Mixed Company is written by Saint Paul Sunday staff, giving you a behind-the-scenes look at the show and the classical music they love. We welcome your online comments.
April 27, 2005
Even thinking back over the tremendous artists who have appeared on Saint Paul Sunday over the years, it’s hard to come up with a partner who’s more fun to make radio with than Leif Ove Andsnes, who brings a rare combination of high intelligence, lovely sense of humor, wisdom far beyond what you might expect in such a young artist and a fabulous willingness to dive into the radio experience. For Leif Ove, this radio program is not simply a performance, but a conversation, an exposition, an exchange of ideas. He offers his own experience of learning and performing the music, adds depth to whatever I might bring up and is only to happy to play a phrase at the piano to make what we’ve been talking about more clear.
Further, I ought to mention that Leif Ove is also one of the best pianists on the planet.
Listen to his performance of the Schumann, a tortured genius who continually struggled with what we would now call a bi-polar condition. Schumann even named the two principal sides of his personality — Florestan, the extrovert and Eusebius, the sensitive poet. Faschingschwank aus Wien presents these two personalities side by side, again and again, sometimes uncomfortably close. The great virtue of Leif Ove’s reading is that he brings out fully the depth of these contrasts while somehow managing to hold the structure together. This is not only exciting and satisfying, it’s also high art, courtesy of this sensible and warm-hearted young pianist from Norway.
Posted by Bill McGlaughlin at April 27, 2005 2:47 PM
I'm listening from France by Internet your program with Leif Ove Andsnes : Congratulation for this superb program. Can you say me when it was record exactly please ?
By Claude Aubrun at May 1, 2005 8:50 AM
I am leaving for Norway this month. I would like the name and location of the small church in Norway Leif talked aobut where concerts are held. Thank you. Marky Thorsness, Durango, Colorado
By Marky Thorsness at May 1, 2005 10:03 AM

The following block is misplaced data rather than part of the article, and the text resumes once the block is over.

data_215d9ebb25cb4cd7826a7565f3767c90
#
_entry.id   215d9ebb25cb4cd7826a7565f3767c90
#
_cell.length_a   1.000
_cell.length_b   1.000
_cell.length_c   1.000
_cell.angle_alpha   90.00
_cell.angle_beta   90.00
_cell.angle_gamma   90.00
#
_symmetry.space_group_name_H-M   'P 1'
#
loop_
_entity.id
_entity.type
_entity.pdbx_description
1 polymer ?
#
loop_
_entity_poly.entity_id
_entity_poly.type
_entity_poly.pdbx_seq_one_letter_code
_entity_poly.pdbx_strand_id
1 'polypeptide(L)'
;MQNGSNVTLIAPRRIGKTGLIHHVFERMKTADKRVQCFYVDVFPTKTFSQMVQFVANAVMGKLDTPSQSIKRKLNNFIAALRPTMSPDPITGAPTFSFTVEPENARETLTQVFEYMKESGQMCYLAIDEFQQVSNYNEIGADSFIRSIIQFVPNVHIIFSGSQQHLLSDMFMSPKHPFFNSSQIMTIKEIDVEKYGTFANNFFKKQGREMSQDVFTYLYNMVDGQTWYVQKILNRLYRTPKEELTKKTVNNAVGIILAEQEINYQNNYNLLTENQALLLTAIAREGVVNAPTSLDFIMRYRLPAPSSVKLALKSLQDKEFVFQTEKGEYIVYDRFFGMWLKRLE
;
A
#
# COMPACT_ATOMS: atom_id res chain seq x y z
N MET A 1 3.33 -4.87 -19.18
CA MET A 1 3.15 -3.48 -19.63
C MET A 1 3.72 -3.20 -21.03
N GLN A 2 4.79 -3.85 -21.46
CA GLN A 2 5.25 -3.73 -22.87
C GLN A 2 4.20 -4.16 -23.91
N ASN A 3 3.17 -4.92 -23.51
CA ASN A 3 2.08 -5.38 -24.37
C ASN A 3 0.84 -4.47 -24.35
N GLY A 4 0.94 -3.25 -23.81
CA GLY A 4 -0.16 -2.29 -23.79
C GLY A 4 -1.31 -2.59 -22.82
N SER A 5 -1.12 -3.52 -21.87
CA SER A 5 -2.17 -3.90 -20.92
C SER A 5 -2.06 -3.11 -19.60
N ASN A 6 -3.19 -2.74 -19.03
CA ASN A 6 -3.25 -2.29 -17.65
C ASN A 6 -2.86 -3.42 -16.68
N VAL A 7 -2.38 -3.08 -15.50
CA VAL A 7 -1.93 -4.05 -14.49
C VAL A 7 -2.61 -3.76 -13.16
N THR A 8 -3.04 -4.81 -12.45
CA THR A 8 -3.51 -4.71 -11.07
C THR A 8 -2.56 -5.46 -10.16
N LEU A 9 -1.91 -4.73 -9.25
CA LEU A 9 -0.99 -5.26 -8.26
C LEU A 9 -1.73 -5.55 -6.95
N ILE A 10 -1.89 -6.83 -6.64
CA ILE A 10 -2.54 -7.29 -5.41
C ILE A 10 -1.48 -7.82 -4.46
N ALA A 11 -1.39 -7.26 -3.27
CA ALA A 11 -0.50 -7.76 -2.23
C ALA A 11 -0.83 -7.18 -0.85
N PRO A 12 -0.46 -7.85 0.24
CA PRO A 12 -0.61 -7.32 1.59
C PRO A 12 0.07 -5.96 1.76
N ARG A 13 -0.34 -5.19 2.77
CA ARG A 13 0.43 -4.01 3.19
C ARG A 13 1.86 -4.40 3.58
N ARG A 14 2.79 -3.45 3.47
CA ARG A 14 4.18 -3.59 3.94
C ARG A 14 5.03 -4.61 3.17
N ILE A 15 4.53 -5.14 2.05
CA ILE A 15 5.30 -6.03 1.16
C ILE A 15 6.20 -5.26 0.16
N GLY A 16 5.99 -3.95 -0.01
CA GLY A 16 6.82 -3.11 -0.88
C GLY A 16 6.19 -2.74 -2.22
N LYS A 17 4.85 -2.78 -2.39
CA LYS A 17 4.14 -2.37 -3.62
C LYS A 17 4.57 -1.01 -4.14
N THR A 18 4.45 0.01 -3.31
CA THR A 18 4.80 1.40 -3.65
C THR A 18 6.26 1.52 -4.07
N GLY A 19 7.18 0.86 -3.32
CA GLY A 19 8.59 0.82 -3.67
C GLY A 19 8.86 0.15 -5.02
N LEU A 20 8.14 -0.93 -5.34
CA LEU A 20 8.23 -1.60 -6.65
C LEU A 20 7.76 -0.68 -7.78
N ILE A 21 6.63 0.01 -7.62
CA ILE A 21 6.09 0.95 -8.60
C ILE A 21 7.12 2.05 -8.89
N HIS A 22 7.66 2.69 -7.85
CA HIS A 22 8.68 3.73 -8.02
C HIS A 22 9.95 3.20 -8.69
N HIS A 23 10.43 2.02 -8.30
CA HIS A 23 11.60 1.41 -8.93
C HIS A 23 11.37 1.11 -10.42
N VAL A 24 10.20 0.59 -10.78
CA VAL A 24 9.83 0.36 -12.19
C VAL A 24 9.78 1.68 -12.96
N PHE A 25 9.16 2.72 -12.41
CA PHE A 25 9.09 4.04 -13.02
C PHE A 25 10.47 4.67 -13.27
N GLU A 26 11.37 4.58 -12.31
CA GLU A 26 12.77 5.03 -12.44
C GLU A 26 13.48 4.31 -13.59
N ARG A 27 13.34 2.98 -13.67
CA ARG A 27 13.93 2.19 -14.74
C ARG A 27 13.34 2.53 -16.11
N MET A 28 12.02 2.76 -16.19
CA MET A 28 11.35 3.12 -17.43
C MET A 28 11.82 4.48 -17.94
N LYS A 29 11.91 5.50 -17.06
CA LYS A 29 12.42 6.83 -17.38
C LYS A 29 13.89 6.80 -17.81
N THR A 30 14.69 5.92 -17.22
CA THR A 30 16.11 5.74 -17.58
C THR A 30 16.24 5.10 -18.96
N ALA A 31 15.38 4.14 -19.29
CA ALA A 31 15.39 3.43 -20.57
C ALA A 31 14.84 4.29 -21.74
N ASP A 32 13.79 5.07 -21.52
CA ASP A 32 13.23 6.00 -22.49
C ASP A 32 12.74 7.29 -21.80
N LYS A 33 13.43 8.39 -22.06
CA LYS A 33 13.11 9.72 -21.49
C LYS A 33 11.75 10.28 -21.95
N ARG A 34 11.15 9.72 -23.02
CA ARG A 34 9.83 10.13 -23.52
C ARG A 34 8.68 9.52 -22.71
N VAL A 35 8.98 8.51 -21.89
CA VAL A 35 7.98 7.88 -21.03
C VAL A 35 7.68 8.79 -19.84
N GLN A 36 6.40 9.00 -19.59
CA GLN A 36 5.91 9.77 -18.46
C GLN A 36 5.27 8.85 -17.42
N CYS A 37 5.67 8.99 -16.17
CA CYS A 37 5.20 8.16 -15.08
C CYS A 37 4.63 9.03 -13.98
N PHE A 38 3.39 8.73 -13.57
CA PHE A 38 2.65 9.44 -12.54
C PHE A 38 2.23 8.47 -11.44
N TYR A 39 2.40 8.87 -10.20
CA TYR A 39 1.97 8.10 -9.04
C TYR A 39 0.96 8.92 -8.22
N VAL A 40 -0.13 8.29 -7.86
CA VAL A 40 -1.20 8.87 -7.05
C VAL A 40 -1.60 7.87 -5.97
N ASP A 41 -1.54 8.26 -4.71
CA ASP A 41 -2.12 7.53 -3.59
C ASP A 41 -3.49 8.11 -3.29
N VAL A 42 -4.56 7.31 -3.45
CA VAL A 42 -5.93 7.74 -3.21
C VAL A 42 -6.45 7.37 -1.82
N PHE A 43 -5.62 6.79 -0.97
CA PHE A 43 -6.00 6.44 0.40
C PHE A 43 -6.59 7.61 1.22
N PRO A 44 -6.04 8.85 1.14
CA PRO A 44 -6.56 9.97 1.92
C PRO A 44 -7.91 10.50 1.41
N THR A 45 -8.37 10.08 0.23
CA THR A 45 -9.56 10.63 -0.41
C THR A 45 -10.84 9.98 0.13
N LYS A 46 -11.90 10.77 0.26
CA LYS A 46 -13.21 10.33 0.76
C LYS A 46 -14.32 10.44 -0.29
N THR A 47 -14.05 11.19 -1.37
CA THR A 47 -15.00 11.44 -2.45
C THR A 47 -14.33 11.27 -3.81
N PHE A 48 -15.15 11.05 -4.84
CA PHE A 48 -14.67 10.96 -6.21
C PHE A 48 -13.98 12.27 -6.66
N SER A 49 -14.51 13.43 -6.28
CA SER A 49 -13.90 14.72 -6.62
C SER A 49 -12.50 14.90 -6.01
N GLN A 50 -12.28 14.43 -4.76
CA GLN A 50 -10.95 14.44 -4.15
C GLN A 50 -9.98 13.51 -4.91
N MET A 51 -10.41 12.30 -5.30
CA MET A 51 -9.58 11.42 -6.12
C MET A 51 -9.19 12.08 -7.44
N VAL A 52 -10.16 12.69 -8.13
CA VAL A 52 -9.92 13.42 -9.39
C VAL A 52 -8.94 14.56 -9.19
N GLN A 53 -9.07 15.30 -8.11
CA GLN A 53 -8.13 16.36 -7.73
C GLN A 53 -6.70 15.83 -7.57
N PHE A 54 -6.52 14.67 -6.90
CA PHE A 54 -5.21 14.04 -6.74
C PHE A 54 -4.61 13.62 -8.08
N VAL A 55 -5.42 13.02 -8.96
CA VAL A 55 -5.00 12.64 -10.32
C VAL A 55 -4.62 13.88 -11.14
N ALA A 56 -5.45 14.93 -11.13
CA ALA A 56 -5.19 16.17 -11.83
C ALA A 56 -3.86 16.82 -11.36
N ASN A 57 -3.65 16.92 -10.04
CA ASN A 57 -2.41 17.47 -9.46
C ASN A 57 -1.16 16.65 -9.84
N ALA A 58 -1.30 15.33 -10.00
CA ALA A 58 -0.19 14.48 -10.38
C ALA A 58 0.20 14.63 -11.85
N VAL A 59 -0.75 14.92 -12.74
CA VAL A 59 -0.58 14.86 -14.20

Utterly sensational rendering of Debussy's extremely demanding work. Thank you SO MUCH. JS
By Joe Stone at May 1, 2005 11:05 AM
Great, great program with the Norwegian pianist, Leif Ove Andsnes. Sat in may car until is was over. But I enjoy all your programs. I left the car, went in the house, filled out my pledge to KBYU in Provo, Utah for $120.00. Put my money where my mouth is.
By Steve Roper at May 1, 2005 9:44 PM
I've never been a fan of the Romantics, perhaps because modern pianists tend to over-romanticize these elements in their playing. For this reason I've avoided the works of Schumann--until now.
Leif Ove Andsnes played Faschingschwank aus Wien as I've never heard it before: by reining in the discordant and divergent elements of the piece(instead of making them more pronounced by adding emphasis) I was able to appreciate the melodic structure for the first time.
I know compare if favorably to some of Beethoven's sonatas.
PS: Heard Rostropovich conduct the NY Philharmonic last night with M. Argerich as soloist. They rocked the joint.
By John Niesyn at May 1, 2005 10:17 PM
Marky, the festival that Leif Ove runs is in Risor, Norway...a tiny little fishing village that overflows with musicians once a year!
By Mary Lee at May 2, 2005 10:48 AM
I really enjoyed listening to your program with Lief Ove Andsnes yesterday morning on WFMT. My husband Peter and I attended a recent recital by Mr. Andsnes in Orchestra Hall in Chicago, in which he played Moussorgsky's Pictures at a Exhibition. We had long wanted to see it performed. It was a superb performance, not surprisingly. We were amused that the program also credited Mr. Andsnes tailor!
You indicated that you would welcome comments about future programming. Might I suggest Stuart Goodyear, a superb young Canadian pianist I've heard twice, in 2000 at Mandel Hall of the University of Chicago, and second at Orchestra Hall about a year ago. In each performance he played at least one on his own compositions. Also, in 2000 he visited one Chicago Public High School, Kenwood Academy (where I had taught, until retirement in 1994), and one "inner city," for want of a better term middle or elementary school. In each case he performed for the kids. I understand from a friend that at one school he was asked to play Liszt's Hungarian Rhapsody No. 2. He said he had never played it before (was he kidding?), then played it as if he had been playing it all his life! Additionally, very recently he received an outstanding review for his performance of the Hammerklavier Sonata in New York City.
Meanwhile, I really look forward to Exploring Music this evening -- Schumann!!!
By Frances S. Vandervoort (Fran) at May 2, 2005 4:28 PM